Class 1-1 never listens. My co-teacher for this class never shows up (I think it’s a scheduling error, as he shows up for all my other classes), so it’s the one class in which I actively handle discipline singlehandedly. This is the only class that I’ve raised my voice at this semester—during which they all stared back at me awkwardly—and the noise level of these 30-some boys is simply incomparable.
As this is my last week of teaching at this school, I’ve been making the students write welcome letters for the next ETA. But 1-1 refused out loud, grumbling up a storm, much to my dismay.
Turns out they all wanted to write to me, instead.
One more day left (but no more classes left to teach). I’m going to miss this place.
9:14 pm •
11 July 2013
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Why today might go down in the history of my teaching career.
I present to you a play by play, some parts more entertaining than others.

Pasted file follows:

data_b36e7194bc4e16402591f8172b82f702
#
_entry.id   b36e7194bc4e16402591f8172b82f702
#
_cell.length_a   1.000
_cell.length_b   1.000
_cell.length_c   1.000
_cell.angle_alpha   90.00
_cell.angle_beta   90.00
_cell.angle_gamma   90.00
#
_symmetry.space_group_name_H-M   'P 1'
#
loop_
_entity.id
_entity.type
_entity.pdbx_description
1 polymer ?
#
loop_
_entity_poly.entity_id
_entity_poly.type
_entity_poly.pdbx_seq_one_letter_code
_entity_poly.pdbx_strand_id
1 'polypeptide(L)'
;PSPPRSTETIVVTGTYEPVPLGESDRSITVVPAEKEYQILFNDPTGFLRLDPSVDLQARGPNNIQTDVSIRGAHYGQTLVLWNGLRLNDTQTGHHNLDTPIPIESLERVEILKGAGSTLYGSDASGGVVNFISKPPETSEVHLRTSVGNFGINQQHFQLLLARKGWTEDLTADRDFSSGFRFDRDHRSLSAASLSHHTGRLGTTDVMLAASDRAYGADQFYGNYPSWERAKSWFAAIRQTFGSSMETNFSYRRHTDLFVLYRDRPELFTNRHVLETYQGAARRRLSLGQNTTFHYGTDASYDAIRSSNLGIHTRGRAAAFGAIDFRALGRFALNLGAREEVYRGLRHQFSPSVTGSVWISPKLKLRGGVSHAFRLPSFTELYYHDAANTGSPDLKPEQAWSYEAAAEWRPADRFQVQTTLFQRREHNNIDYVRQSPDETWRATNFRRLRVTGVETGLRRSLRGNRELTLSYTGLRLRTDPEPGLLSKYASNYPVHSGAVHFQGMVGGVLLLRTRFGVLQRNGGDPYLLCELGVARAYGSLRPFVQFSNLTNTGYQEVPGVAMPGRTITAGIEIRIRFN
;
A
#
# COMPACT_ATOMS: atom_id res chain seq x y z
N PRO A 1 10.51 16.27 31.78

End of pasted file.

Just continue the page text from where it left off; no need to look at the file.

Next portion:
2nd period: Class 1-4 is my unofficial favorite first year class for a variety of reasons. For starters, my co-teacher is the beloved homeroom teacher of this class, so there’s great chemistry there. In addition, a handful of my old middle schoolers (who I taught during my first two semesters in Korea) are sprinkled throughout the class, so it’s always fun to see how different they are from their middle school selves. It’s also not 1st period, when everyone is dead, and it’s definitely not 3rd period, when everyone is hungry. These boys know how to joke around, but they also know how to listen and do what I ask them to do.